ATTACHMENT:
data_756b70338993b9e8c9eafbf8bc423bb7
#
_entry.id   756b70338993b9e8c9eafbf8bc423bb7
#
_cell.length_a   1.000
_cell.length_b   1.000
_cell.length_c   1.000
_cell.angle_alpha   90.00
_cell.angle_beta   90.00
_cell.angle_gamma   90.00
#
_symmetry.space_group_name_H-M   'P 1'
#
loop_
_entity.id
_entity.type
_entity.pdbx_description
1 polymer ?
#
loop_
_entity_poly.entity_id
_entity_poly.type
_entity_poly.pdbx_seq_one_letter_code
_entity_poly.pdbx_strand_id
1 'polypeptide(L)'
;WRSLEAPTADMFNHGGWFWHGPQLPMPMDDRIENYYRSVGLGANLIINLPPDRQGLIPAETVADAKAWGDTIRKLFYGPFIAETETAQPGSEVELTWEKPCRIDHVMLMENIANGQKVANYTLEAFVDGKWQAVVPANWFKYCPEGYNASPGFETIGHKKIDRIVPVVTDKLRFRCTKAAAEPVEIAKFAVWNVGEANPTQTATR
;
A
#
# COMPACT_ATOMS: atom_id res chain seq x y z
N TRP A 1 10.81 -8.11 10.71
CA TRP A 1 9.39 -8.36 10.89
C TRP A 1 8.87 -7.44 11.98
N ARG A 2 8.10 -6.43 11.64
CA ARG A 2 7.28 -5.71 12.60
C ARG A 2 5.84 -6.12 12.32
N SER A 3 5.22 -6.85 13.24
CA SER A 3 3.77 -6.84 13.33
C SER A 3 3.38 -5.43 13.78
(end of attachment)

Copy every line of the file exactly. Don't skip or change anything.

data_756b70338993b9e8c9eafbf8bc423bb7
#
_entry.id   756b70338993b9e8c9eafbf8bc423bb7
#
_cell.length_a   1.000
_cell.length_b   1.000
_cell.length_c   1.000
_cell.angle_alpha   90.00
_cell.angle_beta   90.00
_cell.angle_gamma   90.00
#
_symmetry.space_group_name_H-M   'P 1'
#
loop_
_entity.id
_entity.type
_entity.pdbx_description
1 polymer ?
#
loop_
_entity_poly.entity_id
_entity_poly.type
_entity_poly.pdbx_seq_one_letter_code
_entity_poly.pdbx_strand_id
1 'polypeptide(L)'
;WRSLEAPTADMFNHGGWFWHGPQLPMPMDDRIENYYRSVGLGANLIINLPPDRQGLIPAETVADAKAWGDTIRKLFYGPFIAETETAQPGSEVELTWEKPCRIDHVMLMENIANGQKVANYTLEAFVDGKWQAVVPANWFKYCPEGYNASPGFETIGHKKIDRIVPVVTDKLRFRCTKAAAEPVEIAKFAVWNVGEANPTQTATR
;
A
#
# COMPACT_ATOMS: atom_id res chain seq x y z
N TRP A 1 10.81 -8.11 10.71
CA TRP A 1 9.39 -8.36 10.89
C TRP A 1 8.87 -7.44 11.98
N ARG A 2 8.10 -6.43 11.64
CA ARG A 2 7.28 -5.71 12.60
C ARG A 2 5.84 -6.12 12.32
N SER A 3 5.22 -6.85 13.24
CA SER A 3 3.77 -6.84 13.33
C SER A 3 3.38 -5.43 13.78